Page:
Mariners part ways with Ackley

What seemed inevitable in recent months has come to fruition: Dustin Ackley has been traded. The New York Yankees are betting prospects Ramon Flores and Jose Ramirez that the former No. 2 overall draft pick is just a couple fixes away from being a consistent major league hitter again.

Ackley, 27, has been more or less a fixture in the Mariners lineup since summer 2011 when he burst onto the scene. Drafted as a can’t-miss hitting prospect, the left-hander immediately left a mark with a .273/.348/.417 slash line and 117 wRC+ in 376 plate appearances through the end of that season.

Major League Baseball adjusted to Ackley in 2012 though as the then second baseman posted just a 75 wRC+. Still, as a sophomore who played reasonably good defense up the middle, it wasn’t an unacceptable season. In fact, between his 2011 and 2012 seasons he was worth 4.6 fWAR. That’s similar production to what veterans Marco Scutaro and Omar Infante produced over that time, both of whom had full 2011 seasons.

Ackley would struggle some during a 2013 season that required a demotion to Triple-A. It was also the beginning of his conversion to full-time outfielder as he spent nearly 500 innings in the outfield for the M’s.

Then, in the winter of 2013, Seattle signed Robinson Cano to take over second base indefinitely and Ackley would be transferred to left field completely.

The now former infielder made great strides in the outfield under the tutelage of coach Andy Van Slyke and had turned himself into a capable outfielder. He also managed to turn a red hot July and August stretch into a 97 wRC+ on the year. Ackley finished the season with 2.0 fWAR and was actually an average major league contributor. Not the perennial All-Star the M’s hoped was being drafted following Stephen Strasburg, but far from nothing like the result of many draft picks.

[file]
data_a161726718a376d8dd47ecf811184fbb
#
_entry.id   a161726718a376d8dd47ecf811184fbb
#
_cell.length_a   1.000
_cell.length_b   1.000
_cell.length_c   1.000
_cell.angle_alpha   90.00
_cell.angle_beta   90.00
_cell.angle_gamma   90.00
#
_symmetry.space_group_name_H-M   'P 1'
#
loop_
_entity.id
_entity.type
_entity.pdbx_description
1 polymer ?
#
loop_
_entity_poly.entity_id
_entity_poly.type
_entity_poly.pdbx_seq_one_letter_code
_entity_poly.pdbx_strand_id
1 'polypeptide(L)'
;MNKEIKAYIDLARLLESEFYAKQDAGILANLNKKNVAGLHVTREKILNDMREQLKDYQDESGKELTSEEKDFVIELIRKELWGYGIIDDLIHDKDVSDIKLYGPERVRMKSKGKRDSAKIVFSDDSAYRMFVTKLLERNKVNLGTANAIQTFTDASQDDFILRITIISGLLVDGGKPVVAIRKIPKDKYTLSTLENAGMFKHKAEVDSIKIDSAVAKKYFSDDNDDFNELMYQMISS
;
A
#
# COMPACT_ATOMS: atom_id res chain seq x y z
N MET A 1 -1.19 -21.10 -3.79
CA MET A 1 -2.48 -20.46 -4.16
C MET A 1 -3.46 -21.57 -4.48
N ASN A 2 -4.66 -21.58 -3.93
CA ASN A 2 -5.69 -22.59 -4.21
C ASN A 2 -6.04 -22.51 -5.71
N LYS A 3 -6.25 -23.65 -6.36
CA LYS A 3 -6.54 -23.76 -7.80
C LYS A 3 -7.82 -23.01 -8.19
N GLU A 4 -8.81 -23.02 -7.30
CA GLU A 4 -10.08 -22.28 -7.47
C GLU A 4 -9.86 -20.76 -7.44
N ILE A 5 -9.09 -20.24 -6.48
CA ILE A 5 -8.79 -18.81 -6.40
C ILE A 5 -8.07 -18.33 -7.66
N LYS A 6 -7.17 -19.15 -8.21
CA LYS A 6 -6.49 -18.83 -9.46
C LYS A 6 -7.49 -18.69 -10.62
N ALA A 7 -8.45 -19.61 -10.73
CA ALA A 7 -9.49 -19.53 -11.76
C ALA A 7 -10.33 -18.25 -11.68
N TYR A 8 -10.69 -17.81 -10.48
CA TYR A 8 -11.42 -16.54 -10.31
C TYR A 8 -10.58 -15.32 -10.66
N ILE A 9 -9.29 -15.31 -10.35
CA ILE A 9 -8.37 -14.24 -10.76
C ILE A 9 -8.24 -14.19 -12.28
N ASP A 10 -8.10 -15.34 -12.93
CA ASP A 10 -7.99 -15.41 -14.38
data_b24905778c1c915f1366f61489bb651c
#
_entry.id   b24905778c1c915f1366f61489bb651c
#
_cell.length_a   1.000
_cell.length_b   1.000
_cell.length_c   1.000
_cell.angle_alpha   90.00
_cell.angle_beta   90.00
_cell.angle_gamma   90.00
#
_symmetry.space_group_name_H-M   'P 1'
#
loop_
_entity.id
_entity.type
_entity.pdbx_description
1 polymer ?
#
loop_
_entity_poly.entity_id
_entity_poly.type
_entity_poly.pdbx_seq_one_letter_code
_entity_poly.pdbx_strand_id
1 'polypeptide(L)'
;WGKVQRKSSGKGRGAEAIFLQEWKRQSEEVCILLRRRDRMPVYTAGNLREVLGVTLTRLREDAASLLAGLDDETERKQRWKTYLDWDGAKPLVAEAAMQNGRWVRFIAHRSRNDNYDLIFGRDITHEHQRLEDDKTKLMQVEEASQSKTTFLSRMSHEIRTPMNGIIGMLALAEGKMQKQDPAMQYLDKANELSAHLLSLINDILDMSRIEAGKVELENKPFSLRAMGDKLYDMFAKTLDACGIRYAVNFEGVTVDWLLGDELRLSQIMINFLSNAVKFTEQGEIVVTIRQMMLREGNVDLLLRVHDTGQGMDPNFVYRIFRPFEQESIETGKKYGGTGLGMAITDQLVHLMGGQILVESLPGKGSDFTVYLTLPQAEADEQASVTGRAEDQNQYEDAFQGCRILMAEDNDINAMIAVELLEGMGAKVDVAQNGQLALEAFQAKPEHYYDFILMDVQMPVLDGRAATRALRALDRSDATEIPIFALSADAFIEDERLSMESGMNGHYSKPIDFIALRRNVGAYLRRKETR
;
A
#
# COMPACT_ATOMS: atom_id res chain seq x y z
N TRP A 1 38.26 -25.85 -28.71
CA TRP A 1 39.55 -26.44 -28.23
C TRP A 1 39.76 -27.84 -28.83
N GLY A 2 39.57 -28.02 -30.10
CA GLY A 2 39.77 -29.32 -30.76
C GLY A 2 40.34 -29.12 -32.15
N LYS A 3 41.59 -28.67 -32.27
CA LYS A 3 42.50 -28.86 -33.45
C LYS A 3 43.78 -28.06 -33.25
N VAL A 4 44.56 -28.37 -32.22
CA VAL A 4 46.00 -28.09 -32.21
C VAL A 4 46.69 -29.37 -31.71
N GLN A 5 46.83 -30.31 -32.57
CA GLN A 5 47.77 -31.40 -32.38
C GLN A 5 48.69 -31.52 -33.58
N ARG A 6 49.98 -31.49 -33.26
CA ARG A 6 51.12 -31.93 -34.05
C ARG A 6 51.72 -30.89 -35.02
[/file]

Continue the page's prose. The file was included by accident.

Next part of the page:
Entering 2015 the Mariners picked up another former second baseman in Rickie Weeks whom they hoped would form a platoon with Ackley, who had better success against right-handed pitching throughout his career.

The Weeks experiment wouldn’t last. After the addition of Mark Trumbo, Ackley and his 77 wRC+ were often found on the bench or coming into the game late as a defensive replacement. The return of Franklin Gutierrez, who’s proven to be a capable fourth-outfielder type, also lessened the need of Ackley on the current roster — he had started just four games since the All-Star break.

The good news, is that the Mariners didn’t get rid of Ackley — who was slated for free agency following the 2017 season — for nothing. Instead they picked up a pair of prospects that add some depth to an empty system at the upper levels of the minors.

Flores, a 24-year-old outfielder, made his big league debut this year for the Yankees after spending six years in the Bronx Bombers’ system. He has nearly 600 plate appearances at Triple-A between this year and last and he has hit throughout his minor league career. Flores appears to be about ready for a real test in the major leagues, but his skill set likely limits him to being more of a situation player than an everyday bat.